Rathgar (Irish: Ráth Garbh, meaning "rough ringfort"), originally a village, from 1862 part of the township Rathmines and Rathgar, in 1930 became a suburb of Dublin, Ireland.[1] It lies about 3 kilometres south of the city centre.


Rathgar is situated in south Dublin. It lies beside Rathmines, Terenure, Dartry and Harolds Cross. Other nearby suburbs are Ranelagh, Rathfarnham, Milltown, Kimmage and Crumlin. The Grand Canal lies directly north of Rathgar. The majority of Rathgar lies within the jurisdiction of Dublin City Council, and straddles the postal boundary of Dublin 6.


Rathgar, in the Middle Ages, was a farm belonging to the Convent of St Mary de Hogges, at present-day College Green. At the Dissolution of the Monasteries, Rathgar was granted to the Segrave family: they built Rathgar Castle, ownership of which subsequently passed to John Cusack, who was Lord Mayor of Dublin in 1608. The castle remained in the possession of the Cusack family for over a century, but gradually decayed and was a ruin by the end of the eighteenth century. No trace of it remains today: it is thought to have been located at what is now 44-49 Highfield Road.

The village began to develop in the eighteenth century: Rathgar Avenue is probably the oldest street, while Highfield Road was developed in 1753. Zion Church and Christ Church Rathgar were built in the 1860s, by which time Rathgar was a sizeable community.


Rathgar is largely a quiet residential suburb with good amenities, including primary and secondary schools, nursing homes, child-care and sports facilities, and good public transport to the city centre. The housing stock largely comprises red-brick late Georgian and Victorian era terraces and much of the area lies within an architectural conservation zone. Dodder Park is located in Rathgar.



Rathgar has a variety of retail outlets. It maintains a village feel and has a delicatessen, 2 butchers, a bike shop and a wine shop within 20 yards of the main cross. There is also Rathgar Pharmacy, Rathgar Hair Studio and a number of fashion and interior boutiques. There is also a small Supervalu supermarket. Local restaurants include Bijou (Modern Irish), Lumanti of Nepal (Nepalese), Howard's Way and Kanum (Asian).

Health care

St. Luke's Hospital, Highfield Road, specialises in cancer treatments. This is currently under threat of closure and many of the local residents are opposed to this. Mount Carmel General and Maternity hospital was located on Orwell Road but closed in January 2014.

Religious locations


Rathgar has a number of notable architectural features, notably Christ Church Rathgar[5] (part of the Presbyterian Church in Ireland) at the junction of Rathgar Road and Highfield Road in the village centre. The Roman Catholic Church of The Three Patrons (named after the three Patron Saints of Ireland: St Patrick, St Bridget and St Columba) on Rathgar Road is known as "The Servants' Church" because in the late 19th and early 20th century it was the place of worship for the large number of servants who worked and lived in the large houses in the area.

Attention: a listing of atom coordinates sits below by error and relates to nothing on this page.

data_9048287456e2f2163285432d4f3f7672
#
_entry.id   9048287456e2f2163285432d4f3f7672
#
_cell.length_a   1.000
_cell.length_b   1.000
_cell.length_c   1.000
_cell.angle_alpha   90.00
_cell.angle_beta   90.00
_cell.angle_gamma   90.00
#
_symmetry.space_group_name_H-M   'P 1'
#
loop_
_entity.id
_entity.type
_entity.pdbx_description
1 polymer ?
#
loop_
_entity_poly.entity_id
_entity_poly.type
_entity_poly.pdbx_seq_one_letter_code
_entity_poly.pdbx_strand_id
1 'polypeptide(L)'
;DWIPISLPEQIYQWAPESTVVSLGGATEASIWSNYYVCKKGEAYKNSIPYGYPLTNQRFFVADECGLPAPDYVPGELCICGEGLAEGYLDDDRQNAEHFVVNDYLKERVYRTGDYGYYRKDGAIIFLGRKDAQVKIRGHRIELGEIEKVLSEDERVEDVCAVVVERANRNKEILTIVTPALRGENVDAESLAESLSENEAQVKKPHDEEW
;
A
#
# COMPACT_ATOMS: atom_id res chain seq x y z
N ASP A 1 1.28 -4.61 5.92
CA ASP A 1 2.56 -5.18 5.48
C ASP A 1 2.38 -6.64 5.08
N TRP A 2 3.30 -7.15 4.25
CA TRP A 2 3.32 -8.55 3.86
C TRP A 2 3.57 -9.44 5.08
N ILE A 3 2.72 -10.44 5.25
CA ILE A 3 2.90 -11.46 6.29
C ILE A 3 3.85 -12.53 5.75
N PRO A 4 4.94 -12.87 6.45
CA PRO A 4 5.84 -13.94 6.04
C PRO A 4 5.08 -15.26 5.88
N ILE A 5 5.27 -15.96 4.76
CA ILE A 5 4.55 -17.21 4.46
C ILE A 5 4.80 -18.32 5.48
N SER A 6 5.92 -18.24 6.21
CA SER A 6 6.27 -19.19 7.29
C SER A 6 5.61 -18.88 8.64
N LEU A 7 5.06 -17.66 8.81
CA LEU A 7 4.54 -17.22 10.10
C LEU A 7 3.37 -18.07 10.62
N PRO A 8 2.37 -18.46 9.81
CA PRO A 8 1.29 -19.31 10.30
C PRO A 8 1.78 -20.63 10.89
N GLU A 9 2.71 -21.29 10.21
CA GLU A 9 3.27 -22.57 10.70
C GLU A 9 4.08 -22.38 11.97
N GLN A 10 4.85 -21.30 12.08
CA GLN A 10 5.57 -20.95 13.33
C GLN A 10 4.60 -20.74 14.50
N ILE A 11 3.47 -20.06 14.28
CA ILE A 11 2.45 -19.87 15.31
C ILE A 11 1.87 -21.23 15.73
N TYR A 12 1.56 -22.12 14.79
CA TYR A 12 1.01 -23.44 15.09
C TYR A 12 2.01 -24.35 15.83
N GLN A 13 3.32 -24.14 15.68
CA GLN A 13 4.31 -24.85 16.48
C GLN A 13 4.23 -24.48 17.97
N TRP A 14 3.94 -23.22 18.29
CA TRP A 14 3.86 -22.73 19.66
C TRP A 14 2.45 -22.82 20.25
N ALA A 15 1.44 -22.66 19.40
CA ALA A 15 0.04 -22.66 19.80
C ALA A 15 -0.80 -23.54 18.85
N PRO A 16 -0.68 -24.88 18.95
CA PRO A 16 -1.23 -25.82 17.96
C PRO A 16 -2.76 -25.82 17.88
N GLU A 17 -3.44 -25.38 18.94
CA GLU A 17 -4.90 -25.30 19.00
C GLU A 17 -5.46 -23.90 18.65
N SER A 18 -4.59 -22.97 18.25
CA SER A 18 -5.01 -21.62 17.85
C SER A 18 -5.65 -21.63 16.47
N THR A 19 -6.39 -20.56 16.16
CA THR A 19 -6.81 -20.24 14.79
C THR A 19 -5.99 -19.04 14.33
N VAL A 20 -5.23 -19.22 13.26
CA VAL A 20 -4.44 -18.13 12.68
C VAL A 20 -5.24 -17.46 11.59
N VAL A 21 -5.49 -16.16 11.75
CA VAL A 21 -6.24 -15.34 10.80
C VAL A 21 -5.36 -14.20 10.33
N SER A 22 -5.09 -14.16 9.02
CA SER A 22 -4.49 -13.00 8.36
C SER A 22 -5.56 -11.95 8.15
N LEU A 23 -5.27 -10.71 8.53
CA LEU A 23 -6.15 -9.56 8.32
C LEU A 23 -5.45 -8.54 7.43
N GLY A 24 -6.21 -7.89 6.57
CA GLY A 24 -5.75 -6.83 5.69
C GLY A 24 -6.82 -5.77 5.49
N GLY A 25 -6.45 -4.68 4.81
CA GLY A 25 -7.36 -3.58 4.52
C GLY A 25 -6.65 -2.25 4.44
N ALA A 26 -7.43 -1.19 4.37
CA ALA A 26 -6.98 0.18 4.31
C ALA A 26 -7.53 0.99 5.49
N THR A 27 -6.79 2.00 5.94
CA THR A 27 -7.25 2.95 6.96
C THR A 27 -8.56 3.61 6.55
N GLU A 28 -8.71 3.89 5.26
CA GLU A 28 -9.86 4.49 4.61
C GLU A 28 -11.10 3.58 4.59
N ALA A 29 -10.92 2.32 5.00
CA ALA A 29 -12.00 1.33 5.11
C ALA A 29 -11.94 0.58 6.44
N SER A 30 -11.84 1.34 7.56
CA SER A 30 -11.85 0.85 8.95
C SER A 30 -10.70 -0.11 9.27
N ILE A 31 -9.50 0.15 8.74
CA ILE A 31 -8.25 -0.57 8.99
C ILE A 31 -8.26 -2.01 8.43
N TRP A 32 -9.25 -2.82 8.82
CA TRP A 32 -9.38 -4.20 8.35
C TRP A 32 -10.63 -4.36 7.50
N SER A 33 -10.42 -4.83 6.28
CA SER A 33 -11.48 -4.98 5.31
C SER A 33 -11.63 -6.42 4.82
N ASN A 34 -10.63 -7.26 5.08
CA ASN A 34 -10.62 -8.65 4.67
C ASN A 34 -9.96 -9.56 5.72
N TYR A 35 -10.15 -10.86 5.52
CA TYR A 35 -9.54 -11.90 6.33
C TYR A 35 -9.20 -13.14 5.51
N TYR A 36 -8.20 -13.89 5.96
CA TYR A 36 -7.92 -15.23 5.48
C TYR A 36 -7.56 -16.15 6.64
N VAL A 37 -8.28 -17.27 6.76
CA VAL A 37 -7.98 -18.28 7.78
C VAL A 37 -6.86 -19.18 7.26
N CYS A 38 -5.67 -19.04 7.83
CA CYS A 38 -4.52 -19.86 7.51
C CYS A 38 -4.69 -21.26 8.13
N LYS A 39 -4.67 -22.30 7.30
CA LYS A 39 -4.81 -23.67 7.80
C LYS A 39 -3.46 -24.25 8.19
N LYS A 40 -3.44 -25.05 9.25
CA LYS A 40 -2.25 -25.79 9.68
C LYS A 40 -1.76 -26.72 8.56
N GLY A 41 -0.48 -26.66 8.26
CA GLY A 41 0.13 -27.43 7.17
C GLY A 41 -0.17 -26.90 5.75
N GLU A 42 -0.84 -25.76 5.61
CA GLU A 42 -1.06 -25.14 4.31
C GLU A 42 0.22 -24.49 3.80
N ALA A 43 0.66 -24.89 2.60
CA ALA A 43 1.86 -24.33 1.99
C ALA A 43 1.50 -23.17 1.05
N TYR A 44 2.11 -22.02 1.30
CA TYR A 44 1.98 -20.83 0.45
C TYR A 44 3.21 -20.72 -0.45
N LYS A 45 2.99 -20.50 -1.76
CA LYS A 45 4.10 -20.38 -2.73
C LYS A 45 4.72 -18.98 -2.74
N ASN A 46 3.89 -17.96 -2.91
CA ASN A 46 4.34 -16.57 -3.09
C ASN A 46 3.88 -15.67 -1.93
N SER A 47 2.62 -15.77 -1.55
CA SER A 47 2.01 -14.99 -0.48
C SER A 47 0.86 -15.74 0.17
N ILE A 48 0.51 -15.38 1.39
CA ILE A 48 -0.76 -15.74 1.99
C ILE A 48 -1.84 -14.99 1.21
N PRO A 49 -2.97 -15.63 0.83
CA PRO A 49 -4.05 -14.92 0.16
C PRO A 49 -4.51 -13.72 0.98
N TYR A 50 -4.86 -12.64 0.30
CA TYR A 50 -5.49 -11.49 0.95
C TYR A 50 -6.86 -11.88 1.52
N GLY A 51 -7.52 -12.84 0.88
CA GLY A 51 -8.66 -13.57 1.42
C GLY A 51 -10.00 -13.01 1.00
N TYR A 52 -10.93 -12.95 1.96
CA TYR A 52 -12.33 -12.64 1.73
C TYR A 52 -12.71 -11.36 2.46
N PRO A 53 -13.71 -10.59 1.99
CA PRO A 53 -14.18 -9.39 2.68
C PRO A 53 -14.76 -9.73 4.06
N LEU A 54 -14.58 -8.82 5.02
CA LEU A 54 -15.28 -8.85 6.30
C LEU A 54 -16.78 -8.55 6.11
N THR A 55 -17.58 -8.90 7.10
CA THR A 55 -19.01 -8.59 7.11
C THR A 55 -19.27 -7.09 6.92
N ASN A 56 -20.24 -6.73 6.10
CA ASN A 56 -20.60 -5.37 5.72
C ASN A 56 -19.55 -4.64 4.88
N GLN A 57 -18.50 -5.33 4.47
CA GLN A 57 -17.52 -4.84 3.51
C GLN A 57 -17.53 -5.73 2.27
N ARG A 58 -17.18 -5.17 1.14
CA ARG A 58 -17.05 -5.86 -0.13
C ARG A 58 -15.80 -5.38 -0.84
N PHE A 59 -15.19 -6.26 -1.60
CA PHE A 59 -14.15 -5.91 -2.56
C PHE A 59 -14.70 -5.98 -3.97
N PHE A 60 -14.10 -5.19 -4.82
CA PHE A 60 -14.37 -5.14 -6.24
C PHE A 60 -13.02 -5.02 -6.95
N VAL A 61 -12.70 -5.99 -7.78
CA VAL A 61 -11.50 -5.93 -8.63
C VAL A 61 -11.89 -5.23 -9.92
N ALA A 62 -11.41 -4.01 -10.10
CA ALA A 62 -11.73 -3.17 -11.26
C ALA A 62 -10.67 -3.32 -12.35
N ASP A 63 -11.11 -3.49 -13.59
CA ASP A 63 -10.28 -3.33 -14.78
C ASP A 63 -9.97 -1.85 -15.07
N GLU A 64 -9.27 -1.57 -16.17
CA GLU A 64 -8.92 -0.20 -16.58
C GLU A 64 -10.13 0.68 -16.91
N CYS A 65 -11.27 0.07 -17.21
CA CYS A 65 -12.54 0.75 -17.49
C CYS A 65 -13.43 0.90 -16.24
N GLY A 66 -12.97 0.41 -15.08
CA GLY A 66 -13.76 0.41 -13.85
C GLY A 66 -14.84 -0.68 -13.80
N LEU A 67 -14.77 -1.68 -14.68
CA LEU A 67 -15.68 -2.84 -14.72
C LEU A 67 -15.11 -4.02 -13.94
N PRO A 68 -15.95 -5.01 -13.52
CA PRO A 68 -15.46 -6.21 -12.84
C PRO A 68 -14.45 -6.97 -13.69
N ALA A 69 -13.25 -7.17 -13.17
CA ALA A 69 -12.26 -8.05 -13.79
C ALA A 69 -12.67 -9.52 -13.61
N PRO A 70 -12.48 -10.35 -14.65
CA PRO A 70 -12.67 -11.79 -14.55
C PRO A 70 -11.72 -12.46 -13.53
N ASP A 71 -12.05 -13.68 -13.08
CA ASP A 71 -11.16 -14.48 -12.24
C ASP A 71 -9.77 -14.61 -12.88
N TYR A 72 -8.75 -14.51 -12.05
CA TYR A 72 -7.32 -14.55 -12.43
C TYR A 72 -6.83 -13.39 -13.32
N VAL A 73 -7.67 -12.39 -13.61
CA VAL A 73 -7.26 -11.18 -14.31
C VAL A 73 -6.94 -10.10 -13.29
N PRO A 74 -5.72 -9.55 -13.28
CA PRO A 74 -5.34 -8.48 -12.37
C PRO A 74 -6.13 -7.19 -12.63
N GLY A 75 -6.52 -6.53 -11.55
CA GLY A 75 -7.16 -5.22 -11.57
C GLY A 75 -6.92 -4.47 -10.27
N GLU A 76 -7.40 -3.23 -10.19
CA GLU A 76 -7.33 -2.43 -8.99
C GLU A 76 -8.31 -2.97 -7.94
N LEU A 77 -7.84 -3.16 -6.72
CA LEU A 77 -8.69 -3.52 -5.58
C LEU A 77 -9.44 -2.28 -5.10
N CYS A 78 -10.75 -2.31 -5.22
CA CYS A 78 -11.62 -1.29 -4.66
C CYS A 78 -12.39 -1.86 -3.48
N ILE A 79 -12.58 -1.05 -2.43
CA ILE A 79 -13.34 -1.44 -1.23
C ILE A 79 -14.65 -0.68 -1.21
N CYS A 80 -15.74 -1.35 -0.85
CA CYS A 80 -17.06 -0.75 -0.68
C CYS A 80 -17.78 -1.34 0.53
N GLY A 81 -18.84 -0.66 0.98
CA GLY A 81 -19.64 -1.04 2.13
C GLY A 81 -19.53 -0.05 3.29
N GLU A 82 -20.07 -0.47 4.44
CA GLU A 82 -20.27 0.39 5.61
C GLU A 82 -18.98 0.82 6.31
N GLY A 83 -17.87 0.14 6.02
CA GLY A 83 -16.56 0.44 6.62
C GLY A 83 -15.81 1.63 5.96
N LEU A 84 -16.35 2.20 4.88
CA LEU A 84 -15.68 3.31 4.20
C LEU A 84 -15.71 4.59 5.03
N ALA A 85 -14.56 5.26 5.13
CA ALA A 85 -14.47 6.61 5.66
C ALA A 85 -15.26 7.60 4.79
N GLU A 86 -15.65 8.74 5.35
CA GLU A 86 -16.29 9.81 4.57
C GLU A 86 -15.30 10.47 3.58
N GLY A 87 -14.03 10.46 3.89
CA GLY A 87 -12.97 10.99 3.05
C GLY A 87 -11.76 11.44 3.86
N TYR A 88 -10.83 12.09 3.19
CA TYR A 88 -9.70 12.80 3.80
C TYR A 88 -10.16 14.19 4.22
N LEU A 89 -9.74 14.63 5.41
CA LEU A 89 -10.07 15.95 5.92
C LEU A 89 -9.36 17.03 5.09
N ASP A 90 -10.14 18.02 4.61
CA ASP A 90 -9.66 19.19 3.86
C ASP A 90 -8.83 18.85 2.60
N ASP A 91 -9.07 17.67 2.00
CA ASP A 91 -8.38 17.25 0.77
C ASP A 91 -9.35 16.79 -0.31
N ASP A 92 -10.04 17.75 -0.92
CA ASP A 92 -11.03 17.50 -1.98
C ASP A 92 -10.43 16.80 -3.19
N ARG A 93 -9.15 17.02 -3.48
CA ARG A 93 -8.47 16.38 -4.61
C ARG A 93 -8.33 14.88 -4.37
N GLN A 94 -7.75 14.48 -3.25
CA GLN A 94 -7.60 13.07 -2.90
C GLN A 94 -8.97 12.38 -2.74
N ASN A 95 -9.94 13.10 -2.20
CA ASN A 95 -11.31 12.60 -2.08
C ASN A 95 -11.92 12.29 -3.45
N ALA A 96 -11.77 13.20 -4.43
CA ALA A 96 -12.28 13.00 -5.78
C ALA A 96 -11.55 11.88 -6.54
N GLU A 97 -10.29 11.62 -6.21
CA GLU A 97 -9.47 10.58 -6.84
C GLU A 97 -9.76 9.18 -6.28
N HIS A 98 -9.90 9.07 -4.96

Theological College

The Church of Ireland Theological College and the Zion Church of Ireland at the junction of Zion and Bushy Park Road are also in Rathgar.


The Dublin Jewish Progressive Congregation (Knesset Orech Chayim)[6] have their Synagogue at 7 Leicester Avenue, Rathgar. Leicester Avenue is a continuation of Kenilworth Square, South. The orthodox Dublin Hebrew Congregation have their synagogue in nearby Terenure[7]


The Marist Sisters have a convent at 51 Kenilworth Square[8]

Diplomatic missions

The Embassy of the Russian Federation is located in extensive grounds in southern Rathgar, with the Consular Office by the gates.

RSA Driving Test Centre

The Road Safety Authority ( RSA ) operate driving tests from their premises on Orwell Road. Several of the Rathgar driving test routes cover much of the surrounding area.

Notable people associated with Rathgar


Rathgar is located in the Dáil Éireann constituency of Dublin Bay South.

Nearby suburbs

See also


  1. "Dublin City Archives : IE DCLA UDC/1 : ARCHIVES OF THE RATHMINES AND RATHGAR TOWNSHIP (1847-1930)" (PDF). Dublincity.ie. Retrieved 2016-10-24.
  2. 1 2 "Ethos". The High School. The High School, Dublin. Retrieved 27 October 2015.
  3. "History and Tradition". St Louis High School, Rathmines. St Louis High School, Rathmines. Retrieved 27 October 2015.
  4. "schools". Le Chéile. Le Chéile Trust. Retrieved 27 October 2015.
  5. "Christ Church Rathgar, Presbyterian - Dublin 6, Ireland". Christchurchrathgar.org. Retrieved 2016-10-24.
  6. "Dublin Jewish Progressive Congregation". DJPC Ireland.
  7. "A heritage like no other, a community built on strength". Jewishireland.org. Retrieved 17 October 2015.
  8. "Marist Sisters". Maristsisters.net. Retrieved 20 October 2015.
  9. "Keeper of the literary flame". Irishtimes.com. Retrieved 26 October 2016.
  10. "Full text of "De Valera And The March Of A Nation"". Archive.org. Retrieved 26 October 2016.
  11. "Places of Interest to Kiwi visitors". New Zealand Association. Retrieved 14 October 2015.
  12. Peterkin, Tom. "Ireland 'welcomed Hitler's henchmen". London, UK: Telegraph.co.uk. Retrieved 23 October 2016.
  13. Mullins, Gerry (2011). Dublin Nazi No.1. Dublin: Liberties Press. p. 97. ISBN 9781907593253.


O'Connell, Angela. The Servants' Church: History of the Church of the Three Patrons in the Parish of Rathgar. Dublin: Parish Development and Renewal Core Group, Church of the Three Patrons, 2004. 106p. Class no. 29 L.H. (Dublin) / 129

External links

Coordinates: 53°18.7′N 6°16.46′W / 53.3117°N 6.27433°W / 53.3117; -6.27433

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